Weather is one of the biggest variables to a farm operation. Knowing how many inches of rain will be coming, even a few days out, can be a challenge. When it comes to predicting what will happen in the 2021 season, that’s an even bigger undertaking.
For meteorologists making those long-term outlooks, methods of forecasting are seeing advances which make for more accurate predictions. One of those tools is looking outside the Midwest and toward the coasts.
“One of the things that has come to light, for me, is the significance of ocean temperatures,” eastern Iowa meteorologist Terry Swails said. “They play a huge role in climate and long-range forecasting. That’s something I’ve started to pay a tremendous amount of attention to.”
Jon Gottschalck, with the Chief Operational Prediction Branch at the National Oceanic Atmospheric Association (NOAA), said there are three main areas the weather service looks at when developing long-range forecasts. The first is ocean temperatures and oscillations such as El Niño or La Niña.
“That’s by far the biggest seasonal predictor from a purely phenomenon point of view,” Gottschalck said. “Depending on the phase, we know there’s certain temperature and precipitation patterns that are more or less reliable.”
Another weather phenomenon called the Madden-Julian Oscillation measures convection over the tropical Pacific Ocean and Indian Ocean. Swails said there are eight phases in which the oscillation can develop, allowing forecasters to form an outlook based off those trends.
La Niña is “pretty strong” right now, Gottschalck said, which means cooling on the equatorial Pacific Ocean. For the continental U.S., that will change the Jetstream, bringing possible storms and making for a cooler winter.
Gottschalck said the second area NOAA watches are observational variables and how they relate to historic weather patterns. These could include sea level surface pressure or wind speeds in different parts of the atmosphere.
“We have historical data going back 50-100 years depending on the data sets,” he said. “When we have certain patterns we can get statistically significant predictors for temperature and precipitation based on real, physical relationships.”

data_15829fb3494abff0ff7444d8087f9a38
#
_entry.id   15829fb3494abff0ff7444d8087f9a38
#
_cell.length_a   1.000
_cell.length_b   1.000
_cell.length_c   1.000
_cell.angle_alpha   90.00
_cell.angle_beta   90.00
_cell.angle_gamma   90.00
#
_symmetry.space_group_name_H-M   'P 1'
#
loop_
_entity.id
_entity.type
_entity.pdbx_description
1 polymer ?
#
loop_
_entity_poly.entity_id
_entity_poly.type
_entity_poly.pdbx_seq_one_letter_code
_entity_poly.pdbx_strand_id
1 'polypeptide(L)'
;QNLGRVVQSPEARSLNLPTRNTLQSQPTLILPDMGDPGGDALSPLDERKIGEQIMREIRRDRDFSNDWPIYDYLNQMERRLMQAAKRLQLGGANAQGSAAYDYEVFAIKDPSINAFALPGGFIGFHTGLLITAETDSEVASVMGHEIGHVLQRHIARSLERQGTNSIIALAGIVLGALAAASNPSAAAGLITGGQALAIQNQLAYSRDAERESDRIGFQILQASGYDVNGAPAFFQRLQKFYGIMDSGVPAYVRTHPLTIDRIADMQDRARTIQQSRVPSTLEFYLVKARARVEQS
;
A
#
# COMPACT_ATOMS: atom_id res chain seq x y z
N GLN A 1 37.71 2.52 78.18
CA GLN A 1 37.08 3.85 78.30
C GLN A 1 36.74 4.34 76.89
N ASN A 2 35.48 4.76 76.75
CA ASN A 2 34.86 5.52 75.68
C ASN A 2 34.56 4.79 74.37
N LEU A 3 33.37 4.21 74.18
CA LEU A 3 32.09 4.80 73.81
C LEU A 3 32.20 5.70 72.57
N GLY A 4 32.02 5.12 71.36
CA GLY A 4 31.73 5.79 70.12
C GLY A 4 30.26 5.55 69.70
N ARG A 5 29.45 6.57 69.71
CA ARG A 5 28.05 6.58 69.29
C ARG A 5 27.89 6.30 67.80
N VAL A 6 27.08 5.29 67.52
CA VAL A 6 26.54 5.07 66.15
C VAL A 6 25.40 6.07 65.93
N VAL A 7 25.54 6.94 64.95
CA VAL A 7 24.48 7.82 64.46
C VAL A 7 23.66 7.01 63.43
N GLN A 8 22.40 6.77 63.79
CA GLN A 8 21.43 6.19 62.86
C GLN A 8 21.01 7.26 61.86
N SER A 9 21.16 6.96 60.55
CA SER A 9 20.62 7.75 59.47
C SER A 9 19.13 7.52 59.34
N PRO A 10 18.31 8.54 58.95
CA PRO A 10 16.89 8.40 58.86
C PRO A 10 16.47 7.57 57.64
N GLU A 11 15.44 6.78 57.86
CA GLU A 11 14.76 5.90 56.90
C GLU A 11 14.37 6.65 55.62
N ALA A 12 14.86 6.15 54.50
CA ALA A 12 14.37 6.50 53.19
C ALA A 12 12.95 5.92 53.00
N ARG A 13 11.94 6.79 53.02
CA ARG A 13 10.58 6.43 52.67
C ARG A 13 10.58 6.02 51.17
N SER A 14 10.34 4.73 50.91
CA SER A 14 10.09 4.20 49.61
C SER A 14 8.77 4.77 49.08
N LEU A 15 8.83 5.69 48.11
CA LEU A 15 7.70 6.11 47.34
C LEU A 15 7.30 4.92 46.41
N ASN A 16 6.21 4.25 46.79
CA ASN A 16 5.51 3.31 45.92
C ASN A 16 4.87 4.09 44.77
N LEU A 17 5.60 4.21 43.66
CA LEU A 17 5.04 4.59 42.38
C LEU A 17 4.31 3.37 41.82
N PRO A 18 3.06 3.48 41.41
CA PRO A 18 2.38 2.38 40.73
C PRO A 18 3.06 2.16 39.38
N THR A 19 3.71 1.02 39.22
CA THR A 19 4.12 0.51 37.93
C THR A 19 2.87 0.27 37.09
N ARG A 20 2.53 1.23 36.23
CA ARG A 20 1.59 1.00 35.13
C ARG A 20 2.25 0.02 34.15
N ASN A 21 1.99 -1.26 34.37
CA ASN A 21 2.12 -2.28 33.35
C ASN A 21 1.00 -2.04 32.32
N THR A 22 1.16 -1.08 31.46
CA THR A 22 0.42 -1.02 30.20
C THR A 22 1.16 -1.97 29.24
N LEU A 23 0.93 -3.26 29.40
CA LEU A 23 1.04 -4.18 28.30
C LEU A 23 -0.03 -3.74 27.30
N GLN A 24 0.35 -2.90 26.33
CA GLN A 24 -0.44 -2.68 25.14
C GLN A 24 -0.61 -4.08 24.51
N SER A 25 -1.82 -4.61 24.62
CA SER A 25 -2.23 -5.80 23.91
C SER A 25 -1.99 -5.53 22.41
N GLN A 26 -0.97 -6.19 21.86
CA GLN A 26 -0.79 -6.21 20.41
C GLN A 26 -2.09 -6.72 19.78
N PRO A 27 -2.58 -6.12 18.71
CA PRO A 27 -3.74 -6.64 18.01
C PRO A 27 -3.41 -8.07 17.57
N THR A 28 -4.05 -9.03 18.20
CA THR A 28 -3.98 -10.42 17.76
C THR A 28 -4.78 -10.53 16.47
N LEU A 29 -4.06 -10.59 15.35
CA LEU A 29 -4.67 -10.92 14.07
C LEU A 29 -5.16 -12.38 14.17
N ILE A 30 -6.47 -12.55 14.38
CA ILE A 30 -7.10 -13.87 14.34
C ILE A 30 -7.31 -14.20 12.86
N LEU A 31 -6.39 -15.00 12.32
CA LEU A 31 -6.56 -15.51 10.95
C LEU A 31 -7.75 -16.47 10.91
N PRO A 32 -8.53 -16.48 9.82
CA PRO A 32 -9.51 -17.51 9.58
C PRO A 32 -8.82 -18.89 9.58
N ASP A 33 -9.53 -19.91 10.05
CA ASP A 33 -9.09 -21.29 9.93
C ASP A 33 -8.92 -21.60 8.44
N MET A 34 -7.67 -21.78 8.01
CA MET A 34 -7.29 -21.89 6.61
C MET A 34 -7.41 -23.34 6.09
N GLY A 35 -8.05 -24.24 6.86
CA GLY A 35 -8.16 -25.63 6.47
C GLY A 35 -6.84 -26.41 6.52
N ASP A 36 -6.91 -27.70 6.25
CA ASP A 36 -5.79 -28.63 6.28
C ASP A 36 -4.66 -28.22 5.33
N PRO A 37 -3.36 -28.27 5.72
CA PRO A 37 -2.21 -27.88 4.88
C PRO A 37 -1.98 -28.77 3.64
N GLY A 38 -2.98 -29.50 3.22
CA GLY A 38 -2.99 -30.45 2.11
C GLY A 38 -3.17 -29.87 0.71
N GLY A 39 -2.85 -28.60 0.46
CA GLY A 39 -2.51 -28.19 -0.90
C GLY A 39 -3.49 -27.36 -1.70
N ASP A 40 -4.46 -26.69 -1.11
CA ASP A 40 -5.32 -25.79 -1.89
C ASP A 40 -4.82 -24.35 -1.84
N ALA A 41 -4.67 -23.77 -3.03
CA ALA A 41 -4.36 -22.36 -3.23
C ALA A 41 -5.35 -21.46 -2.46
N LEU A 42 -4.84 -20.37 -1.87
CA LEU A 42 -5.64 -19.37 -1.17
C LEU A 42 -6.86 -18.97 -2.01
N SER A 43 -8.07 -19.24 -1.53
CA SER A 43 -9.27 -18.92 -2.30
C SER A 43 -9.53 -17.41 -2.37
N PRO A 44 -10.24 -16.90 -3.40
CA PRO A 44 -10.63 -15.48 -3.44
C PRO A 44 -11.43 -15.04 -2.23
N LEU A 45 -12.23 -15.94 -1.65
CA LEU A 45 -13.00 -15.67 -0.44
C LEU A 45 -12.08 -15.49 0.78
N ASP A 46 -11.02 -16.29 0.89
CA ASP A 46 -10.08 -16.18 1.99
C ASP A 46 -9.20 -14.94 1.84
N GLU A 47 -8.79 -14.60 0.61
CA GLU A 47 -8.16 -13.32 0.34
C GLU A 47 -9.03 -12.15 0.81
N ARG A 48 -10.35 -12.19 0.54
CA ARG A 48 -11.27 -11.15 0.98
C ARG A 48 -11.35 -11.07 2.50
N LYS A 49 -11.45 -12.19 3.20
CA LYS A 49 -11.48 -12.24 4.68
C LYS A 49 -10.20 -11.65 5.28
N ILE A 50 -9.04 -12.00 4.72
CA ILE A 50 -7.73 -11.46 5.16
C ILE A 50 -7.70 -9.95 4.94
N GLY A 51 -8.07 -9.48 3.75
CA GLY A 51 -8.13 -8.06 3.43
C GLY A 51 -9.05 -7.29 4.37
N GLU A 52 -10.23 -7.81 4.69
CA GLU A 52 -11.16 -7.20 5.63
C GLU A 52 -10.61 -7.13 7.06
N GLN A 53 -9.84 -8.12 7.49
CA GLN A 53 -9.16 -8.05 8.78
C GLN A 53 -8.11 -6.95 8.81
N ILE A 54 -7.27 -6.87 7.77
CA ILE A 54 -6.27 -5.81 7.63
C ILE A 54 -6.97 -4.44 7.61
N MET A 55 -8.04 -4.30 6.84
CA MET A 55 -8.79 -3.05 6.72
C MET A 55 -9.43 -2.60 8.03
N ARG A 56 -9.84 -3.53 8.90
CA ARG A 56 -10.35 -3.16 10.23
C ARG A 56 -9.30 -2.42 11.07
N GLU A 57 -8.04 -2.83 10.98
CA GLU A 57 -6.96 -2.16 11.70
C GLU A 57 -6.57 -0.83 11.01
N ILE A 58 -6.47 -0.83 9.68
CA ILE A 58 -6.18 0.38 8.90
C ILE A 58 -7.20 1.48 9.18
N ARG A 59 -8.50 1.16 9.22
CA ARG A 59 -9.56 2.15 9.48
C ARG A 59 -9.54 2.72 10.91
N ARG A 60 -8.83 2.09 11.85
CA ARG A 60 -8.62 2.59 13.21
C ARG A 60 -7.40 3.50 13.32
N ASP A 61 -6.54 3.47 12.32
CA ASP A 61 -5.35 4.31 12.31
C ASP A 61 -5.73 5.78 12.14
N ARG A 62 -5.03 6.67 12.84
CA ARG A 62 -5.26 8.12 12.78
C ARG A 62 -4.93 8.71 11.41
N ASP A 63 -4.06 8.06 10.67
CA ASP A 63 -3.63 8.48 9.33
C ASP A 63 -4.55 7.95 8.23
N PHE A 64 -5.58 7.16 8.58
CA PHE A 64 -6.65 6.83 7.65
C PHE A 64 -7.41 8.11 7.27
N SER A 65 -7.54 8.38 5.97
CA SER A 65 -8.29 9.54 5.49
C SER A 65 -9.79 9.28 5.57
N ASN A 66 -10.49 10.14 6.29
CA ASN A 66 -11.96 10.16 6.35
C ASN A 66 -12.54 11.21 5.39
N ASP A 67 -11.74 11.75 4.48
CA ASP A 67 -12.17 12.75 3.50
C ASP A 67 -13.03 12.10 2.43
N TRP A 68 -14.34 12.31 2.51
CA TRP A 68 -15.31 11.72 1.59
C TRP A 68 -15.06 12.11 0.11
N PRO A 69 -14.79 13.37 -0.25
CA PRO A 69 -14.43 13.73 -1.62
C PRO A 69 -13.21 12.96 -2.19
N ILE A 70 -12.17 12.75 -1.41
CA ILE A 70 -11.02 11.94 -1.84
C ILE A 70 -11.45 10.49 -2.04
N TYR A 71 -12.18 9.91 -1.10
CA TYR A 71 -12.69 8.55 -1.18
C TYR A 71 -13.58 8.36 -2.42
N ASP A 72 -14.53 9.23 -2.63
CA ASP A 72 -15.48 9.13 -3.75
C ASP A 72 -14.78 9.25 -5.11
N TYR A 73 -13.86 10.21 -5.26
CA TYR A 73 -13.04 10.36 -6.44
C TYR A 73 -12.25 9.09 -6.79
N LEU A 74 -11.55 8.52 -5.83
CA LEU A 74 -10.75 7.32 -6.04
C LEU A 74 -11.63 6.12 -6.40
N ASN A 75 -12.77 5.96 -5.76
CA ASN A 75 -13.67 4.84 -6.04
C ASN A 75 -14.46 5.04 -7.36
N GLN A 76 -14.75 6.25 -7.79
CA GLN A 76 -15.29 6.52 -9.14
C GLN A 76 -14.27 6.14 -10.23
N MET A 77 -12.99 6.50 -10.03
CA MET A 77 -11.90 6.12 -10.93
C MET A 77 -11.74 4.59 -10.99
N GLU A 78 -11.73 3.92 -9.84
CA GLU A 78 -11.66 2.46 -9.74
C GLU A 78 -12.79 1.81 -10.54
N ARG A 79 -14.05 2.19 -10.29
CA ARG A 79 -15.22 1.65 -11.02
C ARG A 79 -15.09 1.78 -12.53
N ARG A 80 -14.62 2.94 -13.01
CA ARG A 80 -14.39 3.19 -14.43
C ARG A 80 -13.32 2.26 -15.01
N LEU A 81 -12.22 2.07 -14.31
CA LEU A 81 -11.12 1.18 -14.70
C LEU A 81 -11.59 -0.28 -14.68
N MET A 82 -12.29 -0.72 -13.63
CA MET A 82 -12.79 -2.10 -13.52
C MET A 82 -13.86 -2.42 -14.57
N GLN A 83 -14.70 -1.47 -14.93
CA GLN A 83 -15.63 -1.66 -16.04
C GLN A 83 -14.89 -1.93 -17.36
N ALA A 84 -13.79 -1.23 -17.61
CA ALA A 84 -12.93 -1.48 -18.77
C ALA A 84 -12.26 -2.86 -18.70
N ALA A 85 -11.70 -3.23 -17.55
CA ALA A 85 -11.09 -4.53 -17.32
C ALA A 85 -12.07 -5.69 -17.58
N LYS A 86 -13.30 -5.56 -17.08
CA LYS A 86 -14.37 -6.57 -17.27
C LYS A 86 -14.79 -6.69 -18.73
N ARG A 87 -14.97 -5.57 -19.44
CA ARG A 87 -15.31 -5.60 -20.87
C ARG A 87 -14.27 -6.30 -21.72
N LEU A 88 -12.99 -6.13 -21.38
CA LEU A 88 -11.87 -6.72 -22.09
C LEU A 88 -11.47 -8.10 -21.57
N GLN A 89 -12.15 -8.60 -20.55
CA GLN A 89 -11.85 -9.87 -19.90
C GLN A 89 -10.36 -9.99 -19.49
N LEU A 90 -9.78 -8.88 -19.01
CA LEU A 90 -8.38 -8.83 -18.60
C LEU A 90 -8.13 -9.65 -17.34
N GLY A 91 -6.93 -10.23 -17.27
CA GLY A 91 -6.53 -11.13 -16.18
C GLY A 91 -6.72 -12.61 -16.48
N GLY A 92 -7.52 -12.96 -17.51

The third tool in the forecasting toolbox is using forecast models. Gottschalck said these aren’t models that look 100 years out for climate change-related purposes, but are short-term models that help create daily forecasts.
“They are just extended out several months, in many cases to five or six months, and they rely more on what we call conditions that have climate memory,” Gottschalck said.
Referencing the Midwest, he said a large part of this is utilizing soil moisture and snow conditions, which will have a heavy effect on the weather to come.
Gottschalck stressed that when looking at the long-term forecasts, the accuracy will tend to be better in the early portion of the outlooks compared to several months or a year out. The further out a prediction goes, the more variability that comes in to play.
“It depends on some of the factors that are at play,” Gottschalck said. “Right now we have a pretty strong La Niña so confidence and reliability in our outlooks should increase. This winter, for example, our confidence is higher than if we had neutral conditions.”
Swails said one of the improvements, or advancements, he would like to see made in long-range forecasting is finding more ways to measure the ocean temperature and recognizing changes that take place sooner.
“Seventy percent of Earth is water,” Swails said. “There’s a whole lot of that out there. When you look at the world climate, understanding that area better and getting quicker, more accurate data from these vast regions of water is going to improve that modeling.”
Adding to the challenge of long-range forecasting is the looming threat of climate change, Swails said. Going back 30 years, he noted there might be only a 2-3 degree difference in average temperatures. While that may seem like a small number, Swails said it has drastic effects.
“It can make a huge difference in terms of how much snow (we receive),” he said. “If you don’t have the snow on the ground, that’s going to mean warmer temperatures and a lot of other variances that come with that. It’s also going to mean more water vapor, which may tend to limit temperature extremes. It compressed our temperatures into a narrower range, but we have higher dew points which makes for steamy conditions.”